The British Podcast Awards, powered by Audible, are just around the corner (with a weekend of activities from Friday 22nd July to Sunday 23rd July no less). And tomorrow (Monday) is a very special day for nervous podcasters across the country, as the coveted nominations are announced!

For the very first time, there are going to be ten nominations per category at the British Podcast Awards. As all of the nominations are chosen by a team of independent audio experts and critics from across the country, this means that each category celebrates the Top 10 podcasts across British podcasting: from news, to comedy and entertainment, family to wellness. 

The British Podcast Awards nominations are a great way to catch up with the best audio of the year, especially if you have been out of the loop and haven’t caught up yet. The nominations will be announced on the British Podcast Awards website on Monday 20th June (that’s tomorrow!). There will also be two special editions of this newsletter over the next two Sundays announcing all of the nominees and featuring links so you can listen to your new fave.

Plus, the newsletter will also feature details about how you can vote for your favourite podcast in the all important Listeners’ Choice Award (supported by Acast+), the only category chosen by you, the great listening public!


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Here are our podcast picks for the week ahead

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All About Sound A new podcast by the British Library that delves into the power and history of sound. I know what you’re thinking. It is an idea that feels certainly like a right fit for podcasting.

The series looks at how sounds have shaped our own identities and culture. And thanks to the library’s archive of more than 6.5 million sounds, some recordings dating back to the very earliest sounds ever recorded, in each episode the author and poet Lemn Sissay plays them again and brings them back to life. It’s a joy. He then interviews people who know about the sounds that have been played, or replays notable interviews with experts from the archive too.

There are several episodes out at the moment: from performance, to the home to the joys of nature. All in all, series is perhaps a reminder to listen more actively to the things we hear around us.

DishPodcasts that feature food alongside great guests have been a rather popular format. There’s Table Manners with Jessie and Lennie Ware, Jay Rayner’s Out to Lunch and Comfort Eating with Grace Dent. Now broadcaster Nick Grimshaw and Michelin-star chef Angela Harnett have joined together to launch their own food based series (with Waitrose & Partners)

Each episode starts with Angela guiding you through the steps of a simple recipe (which is easy enough to follow even though you can’t see her actually cooking it). What makes the podcast pop is that the chemistry between Angela and Nick is an utter delight. I would recommend listening to the first episode where they share a dinner with each other, before the episodes where they introduce a guest.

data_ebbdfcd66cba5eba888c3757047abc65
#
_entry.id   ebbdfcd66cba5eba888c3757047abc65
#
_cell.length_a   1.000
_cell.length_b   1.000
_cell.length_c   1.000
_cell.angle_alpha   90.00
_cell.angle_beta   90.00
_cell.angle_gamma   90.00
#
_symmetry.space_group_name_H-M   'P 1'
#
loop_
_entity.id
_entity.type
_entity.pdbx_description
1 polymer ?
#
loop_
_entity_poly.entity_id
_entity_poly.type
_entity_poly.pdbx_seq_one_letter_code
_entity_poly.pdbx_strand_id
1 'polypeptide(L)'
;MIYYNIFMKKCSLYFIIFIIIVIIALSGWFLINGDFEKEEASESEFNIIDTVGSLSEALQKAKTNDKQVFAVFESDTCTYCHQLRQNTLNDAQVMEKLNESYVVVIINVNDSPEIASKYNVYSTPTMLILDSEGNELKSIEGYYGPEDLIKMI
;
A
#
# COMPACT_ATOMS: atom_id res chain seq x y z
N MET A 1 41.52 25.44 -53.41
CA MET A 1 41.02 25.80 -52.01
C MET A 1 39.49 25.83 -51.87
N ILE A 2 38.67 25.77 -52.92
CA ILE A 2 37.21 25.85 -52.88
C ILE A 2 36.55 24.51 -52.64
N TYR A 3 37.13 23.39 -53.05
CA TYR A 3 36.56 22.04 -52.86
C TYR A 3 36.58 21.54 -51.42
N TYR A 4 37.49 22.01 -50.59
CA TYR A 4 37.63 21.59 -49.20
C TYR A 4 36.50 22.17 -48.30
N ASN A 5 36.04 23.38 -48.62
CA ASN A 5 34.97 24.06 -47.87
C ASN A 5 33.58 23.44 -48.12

The People vs J Edgar HooverEarlier this year Emily Maitlis left BBC Newsnight (and the hugely successful Americast podcast) to launch an upcoming daily news podcast with the media company Global. It doesn’t mean that she has left the BBC entirely however, as she has just launched a new BBC Radio 4 podcast series delving into the life and legacy of J Edgar Hoover.

Hoover created and was in charge of the FBI for more than fifty years, turning it from a bureaucratic department into a sophisticated, secretive and powerful counterintelligence agency. The purpose of the FBI was to enforce the law, but it was the law that Hoover often broke himself. With close links to eight US Presidents over his tenure and a lack of accountability for his own actions, the series explores who over their respective careers had more power: The President or Hoover himself?

Visible Women with Caroline Criado PerezA new series by Tortoise and by the author and campaigner Caroline Criado Perez, which looks at the gender data gap. 

What is the gender data gap? “It is a term that describes the fact that the vast majority of data we have collected historically and continue to collect, everything from medical data to economic data to urban planning data, has been collected mainly in men.” As a result, Perez argues that the world has been designed for men, everything from the phones that we use, to personal protective equipment (PPE). 

It is the latter which Perez investigates in the opening episode, exploring how the way that masks are manufactured during the pandemic resulted in female frontline workers not being adequately protected. Expect deep analysis, data and insightful perspectives.

I was back on Podcast Radio Hour on BBC Radio 4 Extra this week with a special episode on great TV podcasts. As I review television (as well as podcasts) host Chris Pearson and I highlighted some great podcasts that either review great television or talk about storylines and themes in a helpful way.

Many of the podcasts featured in the episode have been featured in this newsletter, including The Radio Times Podcast, Kermode and Mayo’s Take, Hypothetical the Podcast, Inside Inside Number 9 and +44 Presents: The Noughties.
We also spoke to Sirin Kale about her and Pandora Sykes new engrossing TV podcast Unreal: A Critical History of Reality TV.

Categories: Weekly Picks